The Anchorage Assembly screwed up by ignoring the will of 57 percent of the voters who three years ago soundly rejected the idea of adding the lesbian, gay, bisexual and transgender community to an already-lengthy list of those protected from discrimination.
Nine of the Assembly's 11-members -- the exceptions being Amy Demboski and Bill Starr -- imperiously decided Tuesday that what 40,223 voters wanted in 2012 means absolutely squat nowadays.
When citizens voted on the proposed municipal code change, there was no mistake. The ballot language was clear.
"Shall the current Municipal Code sections providing legal protections against discrimination on the basis of race, color, sex, religion, national origin, marital status, age, physical disability, and mental disability be amended to include protections on the basis of sexual orientation or transgender identity?"
Voters swarmed the polls in an unusually high 35 percent turnout -- even triggering ballot shortages -- and said, "no."
Despite that, the nine decided by ordinance Tuesday -- dodging another messy vote by the people -- to outlaw discrimination in Anchorage based on sexual orientation or gender identity.
Count me among those who could not care less what folks do with their genitalia, or who they marry or what they do in the privacy of their bedrooms. If voters had decided to add discrimination protection for the LGBT community in 2012, that would have been that. When elected officials opt to ignore voters, it is an entirely different matter.
Oh, there was the self-congratulatory yakking Tuesday night about "another step toward living up to Alaskans' values of fairness," and "rights," and all manner of blah-blah-blah. There were accolades from the usual suspects on the left, but the Assembly vote was not really about rights. It was about the worst kind of feel-good puffery and undermining the people's will.
Assemblywoman Elvi Gray-Jackson, who actually opined, the Alaska Dispatch News reported, that there should be no public vote on the question, got it all wrong. "For me, as a black woman, to have the rest of this community vote on whether or not I could have equal rights is just wrong," Gray-Jackson said.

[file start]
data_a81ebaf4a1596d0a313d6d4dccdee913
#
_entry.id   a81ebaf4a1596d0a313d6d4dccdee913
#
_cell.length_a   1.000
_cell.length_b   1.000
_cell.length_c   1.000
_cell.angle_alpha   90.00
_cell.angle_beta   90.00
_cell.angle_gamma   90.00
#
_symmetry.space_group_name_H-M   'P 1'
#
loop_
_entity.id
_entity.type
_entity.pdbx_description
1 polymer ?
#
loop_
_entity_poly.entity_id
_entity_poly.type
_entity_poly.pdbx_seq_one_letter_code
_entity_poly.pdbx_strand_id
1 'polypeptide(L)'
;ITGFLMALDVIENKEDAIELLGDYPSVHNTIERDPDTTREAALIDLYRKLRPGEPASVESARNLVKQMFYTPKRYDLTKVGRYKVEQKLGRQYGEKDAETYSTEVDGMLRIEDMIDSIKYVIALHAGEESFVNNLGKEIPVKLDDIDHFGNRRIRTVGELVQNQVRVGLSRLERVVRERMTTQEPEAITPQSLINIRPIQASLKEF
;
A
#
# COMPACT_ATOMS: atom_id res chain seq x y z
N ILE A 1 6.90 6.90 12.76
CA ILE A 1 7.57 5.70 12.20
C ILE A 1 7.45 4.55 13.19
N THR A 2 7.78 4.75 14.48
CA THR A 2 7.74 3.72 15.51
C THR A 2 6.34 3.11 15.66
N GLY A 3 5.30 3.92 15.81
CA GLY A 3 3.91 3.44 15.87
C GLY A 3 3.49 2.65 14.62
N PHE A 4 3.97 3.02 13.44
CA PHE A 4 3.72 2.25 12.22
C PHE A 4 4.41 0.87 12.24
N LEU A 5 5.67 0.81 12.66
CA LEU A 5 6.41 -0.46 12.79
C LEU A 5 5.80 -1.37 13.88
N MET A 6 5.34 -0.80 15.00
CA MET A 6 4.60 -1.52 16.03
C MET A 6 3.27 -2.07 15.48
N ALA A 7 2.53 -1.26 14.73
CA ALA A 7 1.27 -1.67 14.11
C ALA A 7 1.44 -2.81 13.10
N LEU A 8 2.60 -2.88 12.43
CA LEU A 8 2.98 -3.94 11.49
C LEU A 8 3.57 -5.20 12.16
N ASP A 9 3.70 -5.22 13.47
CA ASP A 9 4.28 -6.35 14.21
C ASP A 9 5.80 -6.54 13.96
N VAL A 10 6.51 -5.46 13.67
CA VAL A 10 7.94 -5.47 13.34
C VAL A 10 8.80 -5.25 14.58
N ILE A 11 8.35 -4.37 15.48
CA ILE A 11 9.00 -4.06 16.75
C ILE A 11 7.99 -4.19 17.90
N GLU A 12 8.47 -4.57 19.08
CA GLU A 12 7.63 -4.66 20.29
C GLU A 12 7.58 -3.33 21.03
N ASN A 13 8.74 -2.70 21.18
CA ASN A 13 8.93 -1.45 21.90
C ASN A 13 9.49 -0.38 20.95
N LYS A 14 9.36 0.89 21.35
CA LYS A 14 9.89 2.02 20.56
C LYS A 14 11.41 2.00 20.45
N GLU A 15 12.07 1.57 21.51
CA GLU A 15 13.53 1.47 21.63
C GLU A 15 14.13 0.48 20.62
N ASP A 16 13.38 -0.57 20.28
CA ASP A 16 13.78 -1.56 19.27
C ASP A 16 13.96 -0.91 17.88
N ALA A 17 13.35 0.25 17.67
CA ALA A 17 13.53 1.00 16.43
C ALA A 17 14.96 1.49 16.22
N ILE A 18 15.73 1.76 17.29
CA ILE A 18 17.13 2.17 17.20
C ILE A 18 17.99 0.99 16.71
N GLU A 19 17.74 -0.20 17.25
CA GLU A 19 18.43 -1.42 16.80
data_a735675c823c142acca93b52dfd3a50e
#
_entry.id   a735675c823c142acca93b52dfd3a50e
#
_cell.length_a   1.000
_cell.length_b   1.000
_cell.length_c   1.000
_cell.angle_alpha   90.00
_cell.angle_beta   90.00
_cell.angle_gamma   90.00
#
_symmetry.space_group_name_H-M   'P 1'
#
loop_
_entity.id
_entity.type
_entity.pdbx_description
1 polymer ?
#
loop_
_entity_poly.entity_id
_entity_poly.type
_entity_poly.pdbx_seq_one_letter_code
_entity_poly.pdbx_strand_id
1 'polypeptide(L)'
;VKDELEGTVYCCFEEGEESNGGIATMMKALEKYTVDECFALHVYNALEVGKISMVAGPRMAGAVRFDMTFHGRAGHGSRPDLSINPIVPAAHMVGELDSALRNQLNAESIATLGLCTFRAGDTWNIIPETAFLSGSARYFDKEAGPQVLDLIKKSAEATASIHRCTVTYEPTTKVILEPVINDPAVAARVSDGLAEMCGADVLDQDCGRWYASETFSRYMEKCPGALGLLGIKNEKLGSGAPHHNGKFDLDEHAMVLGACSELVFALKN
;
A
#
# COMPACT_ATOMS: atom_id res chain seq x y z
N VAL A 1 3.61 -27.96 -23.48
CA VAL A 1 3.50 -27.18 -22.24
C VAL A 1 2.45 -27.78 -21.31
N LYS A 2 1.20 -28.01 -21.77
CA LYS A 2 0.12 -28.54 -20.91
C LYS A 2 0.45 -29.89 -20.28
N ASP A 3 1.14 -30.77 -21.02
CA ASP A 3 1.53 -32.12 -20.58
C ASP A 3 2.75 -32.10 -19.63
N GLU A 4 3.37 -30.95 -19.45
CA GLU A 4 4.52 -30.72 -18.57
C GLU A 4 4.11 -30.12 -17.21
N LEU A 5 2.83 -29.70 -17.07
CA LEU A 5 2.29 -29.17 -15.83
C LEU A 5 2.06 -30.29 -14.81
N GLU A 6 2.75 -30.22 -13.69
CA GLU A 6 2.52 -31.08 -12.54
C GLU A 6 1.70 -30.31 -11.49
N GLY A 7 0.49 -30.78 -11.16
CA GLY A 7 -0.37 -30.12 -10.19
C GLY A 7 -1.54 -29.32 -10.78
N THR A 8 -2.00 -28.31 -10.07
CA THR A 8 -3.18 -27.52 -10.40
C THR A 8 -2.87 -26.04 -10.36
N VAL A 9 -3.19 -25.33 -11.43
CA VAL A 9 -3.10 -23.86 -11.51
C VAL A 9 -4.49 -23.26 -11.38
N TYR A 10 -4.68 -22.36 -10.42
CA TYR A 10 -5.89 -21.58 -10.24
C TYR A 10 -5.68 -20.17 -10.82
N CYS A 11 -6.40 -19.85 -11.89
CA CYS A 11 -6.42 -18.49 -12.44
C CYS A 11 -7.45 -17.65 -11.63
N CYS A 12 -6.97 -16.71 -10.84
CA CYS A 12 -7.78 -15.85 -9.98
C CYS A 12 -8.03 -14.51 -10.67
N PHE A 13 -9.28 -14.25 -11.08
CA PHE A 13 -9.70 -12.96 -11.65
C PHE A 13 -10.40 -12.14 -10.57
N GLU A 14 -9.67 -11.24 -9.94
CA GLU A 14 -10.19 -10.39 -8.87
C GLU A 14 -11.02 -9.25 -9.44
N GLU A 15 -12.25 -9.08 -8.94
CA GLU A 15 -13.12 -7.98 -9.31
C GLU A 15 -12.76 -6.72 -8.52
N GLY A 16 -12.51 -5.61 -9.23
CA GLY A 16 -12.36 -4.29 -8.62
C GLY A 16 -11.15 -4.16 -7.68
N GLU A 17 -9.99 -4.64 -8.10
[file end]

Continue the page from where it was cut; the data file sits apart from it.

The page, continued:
It would, indeed, be horribly wrong if that were anywhere near true, but, despite caterwauling to the contrary, nobody is denying the LGBT community anything, including equal rights. While there may be discrimination in this city against the LGBT community -- as there is against any number of others, including old, fat, white guys -- it is not rampant. This is no civil rights issue, certainly not one of the magnitude that faced blacks and other minorities.
Members of the LGBT community -- surprise! -- already have the same rights as everybody else. They cannot be discriminated against because of "race, color, sex, religion, national origin, marital status, age, physical disability, and mental disability." It is included in the city code and there are all manner of protections in federal law and in the Constitution, which contains no "except for" language.
What they really want are additional rights not granted anyone else; they want laws that muscle the rest of us -- despite religious beliefs or other convictions -- to accept, even embrace, their lifestyle. More important, they want to use government as a bludgeon to ensure the rest of us get in line and, if we balk, have a law in place to provide ample grounds for legal recourse -- as has happened elsewhere. This ordinance -- despite inclusion of perfunctory religious exemptions -- is a bold attack on religious freedom and will cause much heartache. So much for diversity and tolerance.
The worst part of what the Assembly did? In a swoon to do the "right thing," the nine members rejected an amendment calling for an April public advisory vote. They might as well have thumbed their noses at those 40,223 citizens who bothered to vote three years ago.
For his part, Mayor Ethan Berkowitz says he sees the ordinance as a move toward a "just" society, whatever that may be, but it really is nothing more than incredibly lousy law, creating a George Orwell-like city where some "animals are more equal than others." Much of it will be enforced and interpreted based not on actions or certifiable facts or anything concrete, but on how people define themselves -- without proof, mind you -- and that kind of nonsense affects us all. Lousy law is lousy law and it comes back to bite.
There already is talk of an April referendum to dump this exercise in magisterial arrogance and there is little doubt Assembly seats will change hands because of it -- and they should.
With any luck, the very ordinance the nine passed will come back to bite them, too.
Paul Jenkins is an editor of the AnchorageDailyPlanet.com, a division of Porcaro Communications.